In his latest article in The Atlantic, Jonathan Rauch writes this about a lecture hosted by the think tank where I work:
A few months ago, in a packed, stuffy room atop a hotel in downtown Washington, a prominent speaker made a startling remark. Even more startling, no one in the audience seemed startled. The audience was a predominantly conservative crowd assembled by the Ethics and PublicPolicy Center, a right-of-center think tank. The speaker was Bernard Lewis, a doyen of Western Islamic studies and a man widely admired on the right for his prescient warnings about radical Islam… Having spoken on “The Challenge of Islam,” he was asked how things were going in Iraq. He replied that conditions had improved there and would continue to improve. “Unless,” he added, “we are betrayed from within.” No one showed surprise or discomfort. The session flowed on. But wait. Unless we are betrayed from within? Unpack that phrase, and then unpack the bland reaction to it, and you have a glimpse of one of the ugliest potential outcomes of an already plenty ugly war: a long-term, low-level, persistent civil conflict—not in Iraq, but in America.
Rauch goes on to castigate Republicans and conservatives:
So begins the narrative of betrayal: the “stab in the back” narrative, as its historical precedents (most famously in interwar Germany) have been called. “We never really lost,” goes this narrative. “We defeated ourselves.” Or, in the really toxic version: “Some of us defeated the rest.” This kind of narrative, if it develops a popular following, can poison politics for a generation. We can assume that if the Iraq War ends badly, some Republican hard-liners, amplified by conservative talk radio, will accuse the Democrats of perfidy. The question is: Will the betrayal narrative find traction with the broader American public? In particular, will mainstream Republicans buy into it? Or will cooler heads prevail, so the country can heal and move on?
I don’t recall Jonathan being terribly troubled, or even troubled at all, when (to take just one example) former Vice President Al Gore accused the current president of the United States of having “deeply dishonoring America,” of being a “moral coward,” of having built a “durable reputation as the most dishonest President since Richard Nixon,” and of having “betrayed this country.” Unpack these phrases, and then unpack the bland, even nonexistent, Rauch reaction to them, and you have a glimpse of what might be termed a huge double standard.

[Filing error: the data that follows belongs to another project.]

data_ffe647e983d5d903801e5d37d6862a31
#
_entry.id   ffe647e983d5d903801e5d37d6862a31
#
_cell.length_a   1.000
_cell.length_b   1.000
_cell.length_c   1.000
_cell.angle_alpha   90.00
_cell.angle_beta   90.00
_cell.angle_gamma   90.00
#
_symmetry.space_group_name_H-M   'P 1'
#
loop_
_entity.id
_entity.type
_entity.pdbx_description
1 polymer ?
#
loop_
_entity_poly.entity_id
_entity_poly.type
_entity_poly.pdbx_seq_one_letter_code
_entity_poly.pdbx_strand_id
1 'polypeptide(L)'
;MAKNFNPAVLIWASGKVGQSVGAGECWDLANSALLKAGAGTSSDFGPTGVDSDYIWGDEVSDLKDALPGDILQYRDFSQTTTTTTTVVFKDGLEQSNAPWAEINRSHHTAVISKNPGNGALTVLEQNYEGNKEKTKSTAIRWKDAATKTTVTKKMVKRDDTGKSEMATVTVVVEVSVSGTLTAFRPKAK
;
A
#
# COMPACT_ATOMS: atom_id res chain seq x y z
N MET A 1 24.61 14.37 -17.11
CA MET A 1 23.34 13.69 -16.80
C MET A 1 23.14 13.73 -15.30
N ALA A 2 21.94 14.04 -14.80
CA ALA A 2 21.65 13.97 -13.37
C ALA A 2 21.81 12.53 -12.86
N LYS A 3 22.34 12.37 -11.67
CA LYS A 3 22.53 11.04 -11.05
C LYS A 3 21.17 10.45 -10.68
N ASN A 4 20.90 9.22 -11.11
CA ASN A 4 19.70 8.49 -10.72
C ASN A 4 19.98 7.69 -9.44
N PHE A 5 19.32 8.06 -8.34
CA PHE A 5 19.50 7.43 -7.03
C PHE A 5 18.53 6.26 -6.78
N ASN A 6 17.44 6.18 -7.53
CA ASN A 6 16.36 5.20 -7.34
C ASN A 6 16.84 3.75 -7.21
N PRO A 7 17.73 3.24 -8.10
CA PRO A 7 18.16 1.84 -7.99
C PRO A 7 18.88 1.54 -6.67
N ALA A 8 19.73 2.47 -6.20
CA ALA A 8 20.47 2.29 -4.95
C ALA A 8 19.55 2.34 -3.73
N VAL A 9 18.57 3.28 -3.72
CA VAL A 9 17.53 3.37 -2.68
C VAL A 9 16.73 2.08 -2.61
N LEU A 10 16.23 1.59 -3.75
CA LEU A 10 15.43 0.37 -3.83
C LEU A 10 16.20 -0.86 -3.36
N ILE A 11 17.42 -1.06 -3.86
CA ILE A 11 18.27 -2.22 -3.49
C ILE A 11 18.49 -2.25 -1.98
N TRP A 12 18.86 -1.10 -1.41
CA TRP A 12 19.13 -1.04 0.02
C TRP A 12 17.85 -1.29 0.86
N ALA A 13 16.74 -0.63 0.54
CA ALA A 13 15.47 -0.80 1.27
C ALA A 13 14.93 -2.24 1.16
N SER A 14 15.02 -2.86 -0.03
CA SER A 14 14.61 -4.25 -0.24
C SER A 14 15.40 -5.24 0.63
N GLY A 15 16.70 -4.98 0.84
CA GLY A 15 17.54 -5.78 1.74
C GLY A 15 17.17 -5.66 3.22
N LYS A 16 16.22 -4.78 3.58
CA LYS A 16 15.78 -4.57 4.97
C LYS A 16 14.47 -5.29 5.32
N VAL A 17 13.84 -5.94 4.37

Gore’s charges are certainly more incendiary, ugly, and prominent than what Professor Lewis said in response to a question at a hotel gathering of think-tankers. And of course Gore’s comments, wrong and deeply unfair, were directed against our commander-in-chief during a time of war. These words, too, can poison the political environment for a long time to come. Yet to my knowledge Rauch has not written a word, let alone an article, condemning Democrats like Al Gore for their routine, reckless, and divisive charges against President Bush. It’s worth asking why.
As for the “narrative of betrayal” charge: A very strong case can be made that undermining the surge, particularly in light of its successes (both militarily and, more recently, politically), would subvert any chance we have of achieving a decent outcome in Iraq — and awful consequences would follow. Beyond that, an objective observer cannot have followed the words of, say, Senator Majority Leader Harry Reid on Iraq and come away with any impression other than that he is invested in a defeat in Iraq. Why else would he have declared the surge a failure before it was even fully implemented — and why would he and so many leading Democrats dismiss, and even appear to get agitated when told of the progress we are seeing since General Petraeus began one of the most successful counterinsurgency plans in history? That may not qualify as a betrayal — but it qualifies as a very disturbing thing.
There is a pattern to some of Rauch’s writings these days. He seems determined to protect antiwar critics from the consequences of their actions and prevent an important debate from taking place by declaring certain arguments beyond the pale. If the Iraq war does in fact end badly, there will be plenty of blame to go around — beginning with the administration for which I worked. The postwar (Phase IV) planning was awful — and the adjustments came far too late. But to his credit, in January 2006 President Bush endorsed the surge when almost everyone was against it — and it was the right and politically courageous thing to do. And if Democrats, because they either hate the war or hate the president, succeed in undermining our efforts in Iraq once we have found a demonstrably successful strategy, it would be an act of dishonor. And it would do more, much more, than “poison politics”; it would lead to ethnic cleansing and perhaps even genocide in Iraq, as well as a historically important victory for jihadists and radical Islamic regimes throughout the world. A loss in Iraq would be a major loss for America in its epic struggle against militant Islam — and rivers of blood would eventually follow.
Perhaps in reflecting on this outcome Jon Rauch — an intelligent and honest writer — will begin to aim some of his fire in a different direction.
– Peter Wehner, former deputy assistant to the president, is a senior fellow at the Ethics and Public Policy Center.